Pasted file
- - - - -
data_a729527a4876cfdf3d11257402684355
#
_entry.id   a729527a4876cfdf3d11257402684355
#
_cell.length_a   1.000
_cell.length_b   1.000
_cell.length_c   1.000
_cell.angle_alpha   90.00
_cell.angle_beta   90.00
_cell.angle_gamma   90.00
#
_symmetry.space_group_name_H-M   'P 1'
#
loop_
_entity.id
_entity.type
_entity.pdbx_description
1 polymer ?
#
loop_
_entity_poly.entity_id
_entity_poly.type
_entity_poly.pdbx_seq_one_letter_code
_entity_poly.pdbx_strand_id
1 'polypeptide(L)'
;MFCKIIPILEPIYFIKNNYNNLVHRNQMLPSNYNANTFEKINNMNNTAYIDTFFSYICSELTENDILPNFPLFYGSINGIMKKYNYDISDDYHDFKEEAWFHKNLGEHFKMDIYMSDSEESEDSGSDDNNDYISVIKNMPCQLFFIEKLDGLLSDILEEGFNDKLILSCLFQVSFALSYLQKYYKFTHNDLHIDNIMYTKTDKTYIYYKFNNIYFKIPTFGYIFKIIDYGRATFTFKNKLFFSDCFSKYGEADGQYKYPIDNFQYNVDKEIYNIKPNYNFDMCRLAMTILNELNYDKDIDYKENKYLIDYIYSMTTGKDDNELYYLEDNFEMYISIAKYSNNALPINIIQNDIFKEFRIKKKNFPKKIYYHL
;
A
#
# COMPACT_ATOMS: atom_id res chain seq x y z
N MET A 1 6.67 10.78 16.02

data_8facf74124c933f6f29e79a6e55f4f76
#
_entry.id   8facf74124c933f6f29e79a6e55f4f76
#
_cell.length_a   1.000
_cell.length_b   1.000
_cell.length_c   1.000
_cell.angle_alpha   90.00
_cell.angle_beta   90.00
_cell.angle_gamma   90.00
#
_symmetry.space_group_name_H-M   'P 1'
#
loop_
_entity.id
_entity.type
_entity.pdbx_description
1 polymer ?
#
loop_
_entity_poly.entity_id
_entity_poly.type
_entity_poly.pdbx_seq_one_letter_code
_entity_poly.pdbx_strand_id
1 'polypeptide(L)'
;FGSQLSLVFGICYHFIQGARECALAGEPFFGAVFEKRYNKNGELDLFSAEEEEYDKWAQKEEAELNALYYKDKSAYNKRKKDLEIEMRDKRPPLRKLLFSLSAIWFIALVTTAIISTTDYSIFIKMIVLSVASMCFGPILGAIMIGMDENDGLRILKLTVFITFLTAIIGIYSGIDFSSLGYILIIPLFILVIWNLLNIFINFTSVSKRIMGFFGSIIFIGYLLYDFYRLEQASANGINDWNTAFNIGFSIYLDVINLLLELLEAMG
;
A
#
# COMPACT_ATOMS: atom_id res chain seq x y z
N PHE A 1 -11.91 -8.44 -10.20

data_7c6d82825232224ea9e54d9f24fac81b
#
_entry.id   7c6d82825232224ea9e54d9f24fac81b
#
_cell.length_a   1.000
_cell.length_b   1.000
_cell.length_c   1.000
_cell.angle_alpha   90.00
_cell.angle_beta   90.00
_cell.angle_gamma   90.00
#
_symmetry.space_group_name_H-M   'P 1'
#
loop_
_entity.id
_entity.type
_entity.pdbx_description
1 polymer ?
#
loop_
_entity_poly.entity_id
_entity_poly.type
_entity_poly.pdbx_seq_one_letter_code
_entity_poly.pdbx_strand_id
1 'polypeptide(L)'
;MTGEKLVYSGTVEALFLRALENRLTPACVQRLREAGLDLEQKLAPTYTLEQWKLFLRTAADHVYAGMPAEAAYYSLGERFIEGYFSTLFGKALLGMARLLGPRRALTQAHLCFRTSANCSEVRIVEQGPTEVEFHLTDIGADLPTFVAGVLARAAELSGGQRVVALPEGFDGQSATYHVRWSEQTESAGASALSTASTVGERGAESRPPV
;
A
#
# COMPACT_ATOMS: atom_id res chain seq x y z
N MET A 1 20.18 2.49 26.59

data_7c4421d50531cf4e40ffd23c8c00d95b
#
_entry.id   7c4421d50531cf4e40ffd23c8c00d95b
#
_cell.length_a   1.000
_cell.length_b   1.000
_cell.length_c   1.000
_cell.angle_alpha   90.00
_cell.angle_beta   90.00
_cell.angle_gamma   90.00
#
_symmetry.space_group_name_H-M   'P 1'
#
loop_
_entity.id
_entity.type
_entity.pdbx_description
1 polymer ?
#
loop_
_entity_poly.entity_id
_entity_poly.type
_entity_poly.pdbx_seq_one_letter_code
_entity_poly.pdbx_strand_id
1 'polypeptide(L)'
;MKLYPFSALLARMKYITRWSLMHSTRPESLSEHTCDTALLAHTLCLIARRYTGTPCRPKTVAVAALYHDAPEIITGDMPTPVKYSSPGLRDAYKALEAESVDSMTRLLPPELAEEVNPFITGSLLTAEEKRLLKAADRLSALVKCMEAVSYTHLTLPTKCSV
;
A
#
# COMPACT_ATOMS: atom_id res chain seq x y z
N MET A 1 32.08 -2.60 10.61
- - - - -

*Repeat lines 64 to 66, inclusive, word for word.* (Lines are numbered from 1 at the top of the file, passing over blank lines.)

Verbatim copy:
#
_entry.id   7c6d82825232224ea9e54d9f24fac81b
#